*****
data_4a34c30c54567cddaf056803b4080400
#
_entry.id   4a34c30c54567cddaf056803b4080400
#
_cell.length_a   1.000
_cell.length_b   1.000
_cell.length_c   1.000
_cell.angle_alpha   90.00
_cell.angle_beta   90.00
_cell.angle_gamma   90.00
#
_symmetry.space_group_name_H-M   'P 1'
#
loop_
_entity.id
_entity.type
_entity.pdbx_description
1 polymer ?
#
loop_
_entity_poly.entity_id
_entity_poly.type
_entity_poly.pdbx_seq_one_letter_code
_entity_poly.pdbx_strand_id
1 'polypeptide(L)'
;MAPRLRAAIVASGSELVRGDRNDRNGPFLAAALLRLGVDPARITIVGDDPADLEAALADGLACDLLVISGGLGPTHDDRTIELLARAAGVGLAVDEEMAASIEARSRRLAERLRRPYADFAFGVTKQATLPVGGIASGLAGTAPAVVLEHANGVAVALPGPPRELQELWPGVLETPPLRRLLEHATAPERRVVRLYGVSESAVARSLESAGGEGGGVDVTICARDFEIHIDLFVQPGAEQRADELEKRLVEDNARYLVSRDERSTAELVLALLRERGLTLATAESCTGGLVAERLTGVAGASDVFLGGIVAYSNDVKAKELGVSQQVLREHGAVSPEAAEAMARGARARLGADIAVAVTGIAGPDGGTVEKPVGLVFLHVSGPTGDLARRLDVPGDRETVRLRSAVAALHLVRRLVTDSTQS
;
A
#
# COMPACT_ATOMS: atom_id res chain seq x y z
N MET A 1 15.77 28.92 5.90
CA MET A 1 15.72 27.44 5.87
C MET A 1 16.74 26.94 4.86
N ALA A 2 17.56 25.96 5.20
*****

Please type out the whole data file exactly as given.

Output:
data_4a34c30c54567cddaf056803b4080400
#
_entry.id   4a34c30c54567cddaf056803b4080400
#
_cell.length_a   1.000
_cell.length_b   1.000
_cell.length_c   1.000
_cell.angle_alpha   90.00
_cell.angle_beta   90.00
_cell.angle_gamma   90.00
#
_symmetry.space_group_name_H-M   'P 1'
#
loop_
_entity.id
_entity.type
_entity.pdbx_description
1 polymer ?
#
loop_
_entity_poly.entity_id
_entity_poly.type
_entity_poly.pdbx_seq_one_letter_code
_entity_poly.pdbx_strand_id
1 'polypeptide(L)'
;MAPRLRAAIVASGSELVRGDRNDRNGPFLAAALLRLGVDPARITIVGDDPADLEAALADGLACDLLVISGGLGPTHDDRTIELLARAAGVGLAVDEEMAASIEARSRRLAERLRRPYADFAFGVTKQATLPVGGIASGLAGTAPAVVLEHANGVAVALPGPPRELQELWPGVLETPPLRRLLEHATAPERRVVRLYGVSESAVARSLESAGGEGGGVDVTICARDFEIHIDLFVQPGAEQRADELEKRLVEDNARYLVSRDERSTAELVLALLRERGLTLATAESCTGGLVAERLTGVAGASDVFLGGIVAYSNDVKAKELGVSQQVLREHGAVSPEAAEAMARGARARLGADIAVAVTGIAGPDGGTVEKPVGLVFLHVSGPTGDLARRLDVPGDRETVRLRSAVAALHLVRRLVTDSTQS
;
A
#
# COMPACT_ATOMS: atom_id res chain seq x y z
N MET A 1 15.77 28.92 5.90
CA MET A 1 15.72 27.44 5.87
C MET A 1 16.74 26.94 4.86
N ALA A 2 17.56 25.96 5.20